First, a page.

C.S. Lewis is one of the most influential Christian writers of the 20th century and probably the most down to earth theologian that Western civilization has produced. His eloquent and reasoned defense of the core beliefs and truths of the Christian faith are truly awe-inspiring and timeless. Lewis is indeed an expert at making complex theological issues accessible and understandable by everyone, believers and non-believers alike. The profound and life-changing effects his writings have had on many generations is indeed a witness to the clarity of thought, grace and wisdom this author has bestowed upon his audience.
A master at appealing to logic and presenting issues in a whole new light, Lewis is not afraid to boldly and bluntly proclaim the obvious. An agnostic in his younger years, Lewis understood the objections of non-believers and dealt with their arguments head on. Perhaps one of his most well-known observations, recorded in the pages of Mere Christianity, concerns the “foolish” ideas people hold regarding Christ: “I’m ready to accept Jesus as a great moral teacher, but I don’t accept His claim to be God.” Lewis magnificently disposes with that kind of naive and fallacious thinking in just one paragraph:
A man who was merely a man and said the sort of things Jesus said would not be a great moral teacher. He would either be a lunatic – on a level with the man who says he is a poached egg – or else he would be the Devil of Hell. You must make your choice. Either this man was, and is, the Son of God; or else a madman or something worse. You can shut Him up for a fool, you can spit at Him and kill Him as a demon; or you can fall at his feet and call Him Lord and God. But let us not come with any patronising nonsense about His being a great human teacher. He has not left that open to us. He did not intend to.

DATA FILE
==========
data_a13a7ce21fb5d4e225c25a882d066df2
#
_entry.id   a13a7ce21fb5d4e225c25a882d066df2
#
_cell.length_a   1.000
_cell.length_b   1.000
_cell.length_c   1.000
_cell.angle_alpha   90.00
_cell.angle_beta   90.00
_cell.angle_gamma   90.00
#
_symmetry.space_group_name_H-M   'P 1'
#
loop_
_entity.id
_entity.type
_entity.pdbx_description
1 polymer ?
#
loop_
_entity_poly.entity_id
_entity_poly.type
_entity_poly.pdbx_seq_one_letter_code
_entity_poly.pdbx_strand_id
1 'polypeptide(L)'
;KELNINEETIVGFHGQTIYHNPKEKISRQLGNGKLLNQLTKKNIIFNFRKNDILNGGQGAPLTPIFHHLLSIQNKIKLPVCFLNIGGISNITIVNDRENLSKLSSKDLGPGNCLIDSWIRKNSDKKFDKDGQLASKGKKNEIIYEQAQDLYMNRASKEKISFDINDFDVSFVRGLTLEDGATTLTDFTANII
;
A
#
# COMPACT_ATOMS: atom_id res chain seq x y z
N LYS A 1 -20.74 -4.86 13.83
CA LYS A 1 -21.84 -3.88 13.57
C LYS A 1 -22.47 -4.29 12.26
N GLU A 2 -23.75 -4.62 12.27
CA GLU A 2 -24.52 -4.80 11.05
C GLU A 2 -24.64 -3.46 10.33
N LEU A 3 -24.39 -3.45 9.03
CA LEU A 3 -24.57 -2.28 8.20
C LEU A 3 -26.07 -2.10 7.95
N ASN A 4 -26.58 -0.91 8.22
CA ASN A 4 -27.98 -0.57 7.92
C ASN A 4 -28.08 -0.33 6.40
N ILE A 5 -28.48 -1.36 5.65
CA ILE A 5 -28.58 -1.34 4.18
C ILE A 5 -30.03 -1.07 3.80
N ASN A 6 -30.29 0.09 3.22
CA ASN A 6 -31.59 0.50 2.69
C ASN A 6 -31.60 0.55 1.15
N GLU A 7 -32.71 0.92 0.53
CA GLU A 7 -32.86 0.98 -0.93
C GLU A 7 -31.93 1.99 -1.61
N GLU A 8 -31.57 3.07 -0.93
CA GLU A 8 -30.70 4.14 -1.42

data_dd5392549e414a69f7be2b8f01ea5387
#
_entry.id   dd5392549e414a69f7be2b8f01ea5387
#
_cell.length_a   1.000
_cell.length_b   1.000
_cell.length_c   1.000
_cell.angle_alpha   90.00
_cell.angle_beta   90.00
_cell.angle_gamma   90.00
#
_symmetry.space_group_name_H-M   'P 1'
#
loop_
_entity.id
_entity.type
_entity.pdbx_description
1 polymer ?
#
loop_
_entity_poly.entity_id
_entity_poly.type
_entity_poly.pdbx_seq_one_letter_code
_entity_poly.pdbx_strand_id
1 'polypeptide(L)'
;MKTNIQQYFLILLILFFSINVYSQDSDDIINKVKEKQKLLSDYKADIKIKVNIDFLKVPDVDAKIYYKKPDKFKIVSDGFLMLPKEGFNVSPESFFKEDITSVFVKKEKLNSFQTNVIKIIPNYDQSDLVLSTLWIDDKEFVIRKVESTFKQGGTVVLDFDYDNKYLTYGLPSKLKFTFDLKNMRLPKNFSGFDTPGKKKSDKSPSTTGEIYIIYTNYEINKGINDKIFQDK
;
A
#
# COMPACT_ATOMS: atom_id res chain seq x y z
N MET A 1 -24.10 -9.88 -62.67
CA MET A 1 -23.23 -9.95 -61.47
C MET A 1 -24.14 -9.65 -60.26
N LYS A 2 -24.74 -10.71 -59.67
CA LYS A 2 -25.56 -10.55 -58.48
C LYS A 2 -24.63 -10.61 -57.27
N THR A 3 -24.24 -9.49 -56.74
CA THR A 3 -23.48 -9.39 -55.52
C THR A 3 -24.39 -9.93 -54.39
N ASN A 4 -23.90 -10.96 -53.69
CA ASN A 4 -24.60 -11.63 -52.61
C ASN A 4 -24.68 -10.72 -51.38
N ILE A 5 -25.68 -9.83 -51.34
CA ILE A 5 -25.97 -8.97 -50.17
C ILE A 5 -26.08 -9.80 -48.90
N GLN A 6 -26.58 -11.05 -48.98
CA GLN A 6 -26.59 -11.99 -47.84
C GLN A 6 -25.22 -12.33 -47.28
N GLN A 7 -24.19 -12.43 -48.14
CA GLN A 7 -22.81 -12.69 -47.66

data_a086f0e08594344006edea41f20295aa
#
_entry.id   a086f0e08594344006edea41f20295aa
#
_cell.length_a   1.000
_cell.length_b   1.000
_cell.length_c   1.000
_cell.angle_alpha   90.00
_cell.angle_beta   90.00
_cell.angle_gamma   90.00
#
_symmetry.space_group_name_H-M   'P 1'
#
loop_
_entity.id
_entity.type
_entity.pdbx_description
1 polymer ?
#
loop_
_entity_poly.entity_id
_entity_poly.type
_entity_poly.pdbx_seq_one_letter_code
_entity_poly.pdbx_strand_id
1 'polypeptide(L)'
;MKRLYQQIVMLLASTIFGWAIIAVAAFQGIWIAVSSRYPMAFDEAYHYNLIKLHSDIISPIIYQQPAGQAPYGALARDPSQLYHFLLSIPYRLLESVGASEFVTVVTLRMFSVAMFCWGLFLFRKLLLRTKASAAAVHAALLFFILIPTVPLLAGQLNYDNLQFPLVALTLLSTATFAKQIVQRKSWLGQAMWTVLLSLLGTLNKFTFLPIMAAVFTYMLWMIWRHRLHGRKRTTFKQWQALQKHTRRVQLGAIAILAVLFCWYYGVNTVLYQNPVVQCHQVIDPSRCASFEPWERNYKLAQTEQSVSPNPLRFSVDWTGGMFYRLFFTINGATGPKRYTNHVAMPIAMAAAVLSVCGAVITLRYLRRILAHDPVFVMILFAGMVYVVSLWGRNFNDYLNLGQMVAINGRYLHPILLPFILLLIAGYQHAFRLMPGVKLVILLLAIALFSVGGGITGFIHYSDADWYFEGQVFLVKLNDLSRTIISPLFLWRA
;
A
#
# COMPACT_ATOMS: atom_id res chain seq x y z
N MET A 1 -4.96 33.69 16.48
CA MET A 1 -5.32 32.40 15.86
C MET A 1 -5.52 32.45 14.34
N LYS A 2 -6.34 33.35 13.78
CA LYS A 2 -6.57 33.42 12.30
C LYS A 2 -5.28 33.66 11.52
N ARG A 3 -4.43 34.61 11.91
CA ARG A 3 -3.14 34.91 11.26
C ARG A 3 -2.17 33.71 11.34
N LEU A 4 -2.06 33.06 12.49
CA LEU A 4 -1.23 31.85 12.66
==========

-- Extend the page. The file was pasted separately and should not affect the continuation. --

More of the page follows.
Why, then, did God give them free will? Because free will, though it makes evil possible, is also the only thing that makes possible any love or goodness or joy worth having.
The existence of evil in the world is a frequently cited argument used to attack Christianity’s categorical proclamation that there is a God and He is the Lord of all of creation. Such overly-simplistic criticisms and immature objections are masterfully torn to shreds by common sense and magnificent logic articulated with effortless clarity.
Some people think they can imagine a creature which was free but had no possibility of going wrong; I cannot. If a thing is free to be good it is also free to be bad. And free will is what has made evil possible. Why, then, did God give them free will? Because free will, though it makes evil possible, is also the only thing that makes possible any love or goodness or joy worth having. A world of automata – of creatures that worked like machines – would hardly be worth creating.
Mere Christianity is full of many memorable and powerful revelations that elucidate the rock-solid foundations of Christian theology, our relationship to God, and the meaning of life. Only C.S. Lewis could summarize such broad concepts so eloquently without coming across as overly-religious or preachy. His extraordinary ability to focus on the core tenets of the Christian faith and explain them with such remarkable ease, using such sensible explanations – that even the average lay person could grasp and understand – reinforces the wide appeal and universality of his writings.
God designed the human machine to run on Himself. He Himself is the fuel our spirits were designed to burn, or the food our spirits were designed to feed on. There is no other.